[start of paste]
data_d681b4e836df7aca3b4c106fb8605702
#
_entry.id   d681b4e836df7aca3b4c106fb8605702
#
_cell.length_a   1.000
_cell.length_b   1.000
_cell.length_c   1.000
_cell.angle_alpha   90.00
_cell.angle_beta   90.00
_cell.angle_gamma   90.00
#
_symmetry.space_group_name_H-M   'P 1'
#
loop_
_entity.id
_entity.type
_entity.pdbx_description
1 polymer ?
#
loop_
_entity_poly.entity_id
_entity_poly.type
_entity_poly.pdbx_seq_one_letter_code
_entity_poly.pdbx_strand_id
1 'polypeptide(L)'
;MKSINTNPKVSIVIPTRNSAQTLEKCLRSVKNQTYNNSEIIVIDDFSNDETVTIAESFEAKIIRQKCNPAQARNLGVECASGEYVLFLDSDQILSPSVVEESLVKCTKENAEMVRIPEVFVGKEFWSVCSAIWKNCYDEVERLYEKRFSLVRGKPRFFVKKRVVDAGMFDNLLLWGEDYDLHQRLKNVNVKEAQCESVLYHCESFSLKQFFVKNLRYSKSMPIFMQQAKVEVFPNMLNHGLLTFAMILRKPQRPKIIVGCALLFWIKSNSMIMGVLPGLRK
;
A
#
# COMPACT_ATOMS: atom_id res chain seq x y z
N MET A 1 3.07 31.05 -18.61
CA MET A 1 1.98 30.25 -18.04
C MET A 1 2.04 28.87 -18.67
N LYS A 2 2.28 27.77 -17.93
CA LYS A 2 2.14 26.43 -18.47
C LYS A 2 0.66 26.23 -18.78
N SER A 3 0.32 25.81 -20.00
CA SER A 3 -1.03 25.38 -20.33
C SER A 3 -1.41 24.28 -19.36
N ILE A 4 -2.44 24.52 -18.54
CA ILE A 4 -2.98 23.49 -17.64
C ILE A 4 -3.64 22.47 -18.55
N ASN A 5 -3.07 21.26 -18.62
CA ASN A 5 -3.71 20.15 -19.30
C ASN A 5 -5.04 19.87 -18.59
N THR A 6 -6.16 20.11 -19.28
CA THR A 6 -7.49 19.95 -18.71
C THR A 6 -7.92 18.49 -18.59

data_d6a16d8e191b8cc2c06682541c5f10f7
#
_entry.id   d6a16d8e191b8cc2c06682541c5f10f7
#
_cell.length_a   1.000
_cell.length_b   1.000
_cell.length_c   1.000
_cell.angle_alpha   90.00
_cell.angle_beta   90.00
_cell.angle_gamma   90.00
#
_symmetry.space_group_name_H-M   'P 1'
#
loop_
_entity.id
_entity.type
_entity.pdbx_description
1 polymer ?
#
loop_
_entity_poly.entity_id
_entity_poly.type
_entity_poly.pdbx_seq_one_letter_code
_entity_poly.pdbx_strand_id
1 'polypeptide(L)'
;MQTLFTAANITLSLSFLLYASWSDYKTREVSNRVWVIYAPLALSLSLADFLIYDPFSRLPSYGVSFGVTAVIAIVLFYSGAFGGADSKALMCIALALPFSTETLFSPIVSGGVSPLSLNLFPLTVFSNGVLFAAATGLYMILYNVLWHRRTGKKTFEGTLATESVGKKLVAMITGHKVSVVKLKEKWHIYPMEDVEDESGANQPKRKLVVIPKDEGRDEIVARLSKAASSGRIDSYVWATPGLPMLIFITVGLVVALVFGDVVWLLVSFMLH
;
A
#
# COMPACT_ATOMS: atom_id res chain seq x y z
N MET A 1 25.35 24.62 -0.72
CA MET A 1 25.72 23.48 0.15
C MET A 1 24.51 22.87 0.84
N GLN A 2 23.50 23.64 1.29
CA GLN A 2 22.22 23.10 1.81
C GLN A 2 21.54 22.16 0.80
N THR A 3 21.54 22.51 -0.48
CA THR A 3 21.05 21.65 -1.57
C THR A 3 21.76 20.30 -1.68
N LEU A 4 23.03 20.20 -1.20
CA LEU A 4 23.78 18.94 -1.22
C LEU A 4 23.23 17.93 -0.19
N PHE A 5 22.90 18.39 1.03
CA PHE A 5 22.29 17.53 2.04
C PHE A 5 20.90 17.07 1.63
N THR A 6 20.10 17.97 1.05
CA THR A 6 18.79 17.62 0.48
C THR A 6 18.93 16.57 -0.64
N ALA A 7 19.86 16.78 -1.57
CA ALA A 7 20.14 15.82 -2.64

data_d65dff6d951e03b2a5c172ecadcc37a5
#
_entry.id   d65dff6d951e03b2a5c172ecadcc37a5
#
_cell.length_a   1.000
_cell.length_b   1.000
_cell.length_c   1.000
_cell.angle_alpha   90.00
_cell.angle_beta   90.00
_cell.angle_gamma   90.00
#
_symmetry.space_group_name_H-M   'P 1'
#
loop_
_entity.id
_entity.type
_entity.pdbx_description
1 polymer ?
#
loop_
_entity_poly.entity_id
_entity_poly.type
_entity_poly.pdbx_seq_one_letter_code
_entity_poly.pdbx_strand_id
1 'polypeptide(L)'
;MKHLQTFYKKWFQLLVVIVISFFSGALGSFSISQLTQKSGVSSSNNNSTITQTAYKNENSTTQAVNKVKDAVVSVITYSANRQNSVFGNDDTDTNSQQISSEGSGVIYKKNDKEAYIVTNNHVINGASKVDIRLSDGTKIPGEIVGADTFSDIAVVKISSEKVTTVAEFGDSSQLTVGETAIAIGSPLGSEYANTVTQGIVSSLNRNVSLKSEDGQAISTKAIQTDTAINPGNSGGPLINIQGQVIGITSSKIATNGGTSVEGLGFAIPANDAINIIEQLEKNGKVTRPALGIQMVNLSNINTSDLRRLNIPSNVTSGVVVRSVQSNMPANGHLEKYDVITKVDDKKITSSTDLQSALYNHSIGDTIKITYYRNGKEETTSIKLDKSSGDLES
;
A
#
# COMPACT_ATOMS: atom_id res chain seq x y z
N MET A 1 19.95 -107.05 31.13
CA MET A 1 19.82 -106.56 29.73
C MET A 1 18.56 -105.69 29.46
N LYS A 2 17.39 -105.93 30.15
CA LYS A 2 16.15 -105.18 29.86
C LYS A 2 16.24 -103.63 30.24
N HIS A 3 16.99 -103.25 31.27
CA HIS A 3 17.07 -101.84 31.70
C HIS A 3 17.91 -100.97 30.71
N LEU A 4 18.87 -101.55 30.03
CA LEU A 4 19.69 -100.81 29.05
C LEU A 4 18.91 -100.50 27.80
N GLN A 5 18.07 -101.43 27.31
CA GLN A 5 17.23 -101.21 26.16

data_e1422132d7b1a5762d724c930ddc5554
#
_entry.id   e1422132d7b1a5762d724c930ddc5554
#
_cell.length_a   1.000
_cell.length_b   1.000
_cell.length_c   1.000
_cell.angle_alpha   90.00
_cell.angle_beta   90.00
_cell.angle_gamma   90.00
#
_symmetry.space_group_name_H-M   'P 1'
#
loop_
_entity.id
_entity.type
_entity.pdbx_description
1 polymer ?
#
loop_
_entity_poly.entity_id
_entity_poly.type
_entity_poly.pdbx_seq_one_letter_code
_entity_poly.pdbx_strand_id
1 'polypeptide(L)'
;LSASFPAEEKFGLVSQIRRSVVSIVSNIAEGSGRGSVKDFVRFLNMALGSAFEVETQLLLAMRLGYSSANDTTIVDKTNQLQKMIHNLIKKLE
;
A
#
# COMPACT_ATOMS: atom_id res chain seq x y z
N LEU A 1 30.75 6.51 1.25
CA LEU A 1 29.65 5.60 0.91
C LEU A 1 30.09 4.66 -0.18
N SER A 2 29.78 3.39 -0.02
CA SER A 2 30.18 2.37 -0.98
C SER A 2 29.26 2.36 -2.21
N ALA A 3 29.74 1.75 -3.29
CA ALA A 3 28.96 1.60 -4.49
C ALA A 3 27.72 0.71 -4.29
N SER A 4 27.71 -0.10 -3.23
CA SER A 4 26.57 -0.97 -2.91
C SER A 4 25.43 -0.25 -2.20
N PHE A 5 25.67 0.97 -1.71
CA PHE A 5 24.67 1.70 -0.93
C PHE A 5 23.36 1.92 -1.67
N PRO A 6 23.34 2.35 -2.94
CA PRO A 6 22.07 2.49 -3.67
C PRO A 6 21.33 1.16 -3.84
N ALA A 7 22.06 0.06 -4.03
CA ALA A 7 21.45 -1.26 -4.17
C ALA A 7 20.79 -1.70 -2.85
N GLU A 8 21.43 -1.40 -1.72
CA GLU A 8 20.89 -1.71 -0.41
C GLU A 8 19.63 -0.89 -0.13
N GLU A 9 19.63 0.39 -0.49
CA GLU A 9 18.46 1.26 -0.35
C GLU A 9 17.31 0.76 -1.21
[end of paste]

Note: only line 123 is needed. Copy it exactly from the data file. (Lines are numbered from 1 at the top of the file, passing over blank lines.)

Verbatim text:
1 'polypeptide(L)'